As we all know, over the last few years the cloud has well and truly taken over computing.
Once upon a time, it might have been regarded as a fad. Now, it is being taken completely seriously, with everyone from start-ups to established businesses jumping on the bandwagon.
However, as much as G Cloud 11 and similar services are grabbing the headlines for the right reasons, there are questions to ask before jumping in with both feet.
This is the purpose of today’s article, as we outline some of the key factors to take into account before you take the plunge and migrate to the cloud.
What environments are you going to host in the cloud?
A business might say that they are moving to the cloud, but in most cases, this doesn’t involve migrating each and every one of their systems.
Let’s not forget that on the most part, a whole magnitude of different systems makes up a company’s IT infrastructure. This might be their main database, website database and CRM system to name a few. Then, there are of course the live versions of these systems, right the way to the staging environments.
Well, a decision needs to be made on just how the migration is going to cater to each of these. They have different demands, and you need to assess just how this is going to impact your bottom line if you decide, or don’t decide, to migrate some to the cloud.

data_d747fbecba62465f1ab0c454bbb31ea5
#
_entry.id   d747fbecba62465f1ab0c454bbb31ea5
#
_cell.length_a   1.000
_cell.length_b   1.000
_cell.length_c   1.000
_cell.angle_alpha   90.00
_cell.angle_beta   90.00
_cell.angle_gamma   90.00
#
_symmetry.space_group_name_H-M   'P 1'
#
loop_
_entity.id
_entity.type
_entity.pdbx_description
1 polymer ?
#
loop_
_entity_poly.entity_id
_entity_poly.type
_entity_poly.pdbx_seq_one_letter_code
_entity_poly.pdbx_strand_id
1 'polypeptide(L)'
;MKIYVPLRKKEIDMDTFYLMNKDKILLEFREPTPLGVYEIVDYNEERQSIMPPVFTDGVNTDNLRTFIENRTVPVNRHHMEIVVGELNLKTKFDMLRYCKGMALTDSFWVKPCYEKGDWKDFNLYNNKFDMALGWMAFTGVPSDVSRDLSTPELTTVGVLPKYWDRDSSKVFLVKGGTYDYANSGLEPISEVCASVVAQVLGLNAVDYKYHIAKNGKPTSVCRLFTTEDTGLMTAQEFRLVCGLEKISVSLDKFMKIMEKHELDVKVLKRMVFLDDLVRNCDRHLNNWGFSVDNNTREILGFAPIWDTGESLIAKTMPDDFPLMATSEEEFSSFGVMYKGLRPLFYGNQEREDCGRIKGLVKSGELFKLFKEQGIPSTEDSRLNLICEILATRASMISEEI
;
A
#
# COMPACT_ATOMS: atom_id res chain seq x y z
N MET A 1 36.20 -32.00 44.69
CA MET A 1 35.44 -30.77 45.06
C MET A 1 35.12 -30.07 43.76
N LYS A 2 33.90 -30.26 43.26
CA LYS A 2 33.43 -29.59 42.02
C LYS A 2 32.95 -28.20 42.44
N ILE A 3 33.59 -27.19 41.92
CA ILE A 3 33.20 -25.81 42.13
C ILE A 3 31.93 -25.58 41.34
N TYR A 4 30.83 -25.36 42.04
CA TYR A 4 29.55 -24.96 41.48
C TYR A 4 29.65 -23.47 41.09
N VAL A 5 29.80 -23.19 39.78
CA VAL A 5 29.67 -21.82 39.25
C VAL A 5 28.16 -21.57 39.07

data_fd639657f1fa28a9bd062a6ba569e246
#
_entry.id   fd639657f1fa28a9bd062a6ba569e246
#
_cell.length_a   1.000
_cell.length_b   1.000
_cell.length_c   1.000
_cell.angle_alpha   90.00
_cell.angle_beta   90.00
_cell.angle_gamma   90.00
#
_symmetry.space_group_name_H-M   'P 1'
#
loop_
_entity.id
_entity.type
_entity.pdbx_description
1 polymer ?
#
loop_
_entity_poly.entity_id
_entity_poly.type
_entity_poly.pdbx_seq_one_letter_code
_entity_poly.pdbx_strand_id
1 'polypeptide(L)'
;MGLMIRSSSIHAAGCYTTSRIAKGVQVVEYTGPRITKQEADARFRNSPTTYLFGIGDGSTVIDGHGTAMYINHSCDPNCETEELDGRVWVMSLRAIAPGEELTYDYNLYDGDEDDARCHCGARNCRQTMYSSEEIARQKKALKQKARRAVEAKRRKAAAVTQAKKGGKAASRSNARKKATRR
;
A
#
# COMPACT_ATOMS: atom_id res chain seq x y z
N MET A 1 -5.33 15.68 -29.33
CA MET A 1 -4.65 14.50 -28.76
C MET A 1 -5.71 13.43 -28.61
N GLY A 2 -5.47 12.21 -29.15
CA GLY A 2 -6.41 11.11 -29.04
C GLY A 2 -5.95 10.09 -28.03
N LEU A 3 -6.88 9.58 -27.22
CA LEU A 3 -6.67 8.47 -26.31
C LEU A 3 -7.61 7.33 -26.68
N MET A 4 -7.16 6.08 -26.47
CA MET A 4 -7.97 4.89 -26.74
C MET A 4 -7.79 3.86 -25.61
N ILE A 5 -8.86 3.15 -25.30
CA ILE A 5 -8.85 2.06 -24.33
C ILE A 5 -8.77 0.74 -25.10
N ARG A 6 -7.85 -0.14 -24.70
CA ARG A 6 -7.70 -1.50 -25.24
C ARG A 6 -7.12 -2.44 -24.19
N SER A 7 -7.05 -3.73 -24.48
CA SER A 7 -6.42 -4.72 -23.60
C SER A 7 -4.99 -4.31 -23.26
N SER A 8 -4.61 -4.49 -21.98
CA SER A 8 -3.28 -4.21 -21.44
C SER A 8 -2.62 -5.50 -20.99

Which tier do you require?
When it comes to the cloud, you are offered four tiers. If you opt for a Tier 4 option, you’re in a serious business. This is something that is only designed for the most critical of information; and is housed in state-of-the-art buildings with impeccable security systems. Absolutely everything in these environments has a backup; from the storage system right the way to the HVAC. Suffice to say, this is something that comes at a price.
This price is something that drops as you filter down the tiers. A lot of small businesses tap into a tier one data center, which is more than adequate with over 99.67% uptime.
Who will be managing the system?
Well, there are two options with this next point; a managed or unmanaged system. If you already have an in-house team, it goes without saying that you are probably going to be sticking with this approach and opting for an unmanaged migration (in other words, you don’t need management from a third party). This is the preferred option for a lot of businesses as ultimately, their current employees know all about their IT needs and exactly how their systems run.
Do you need a dedicated or multi-tenant solution?
Most of the time, this final point surrounds cost. If you want your system to be housed completely separately from other organizations, a dedicated system is what you need. Again, this is something that does cost more than the alternative and in truth, is only required if your business hosts confidential information.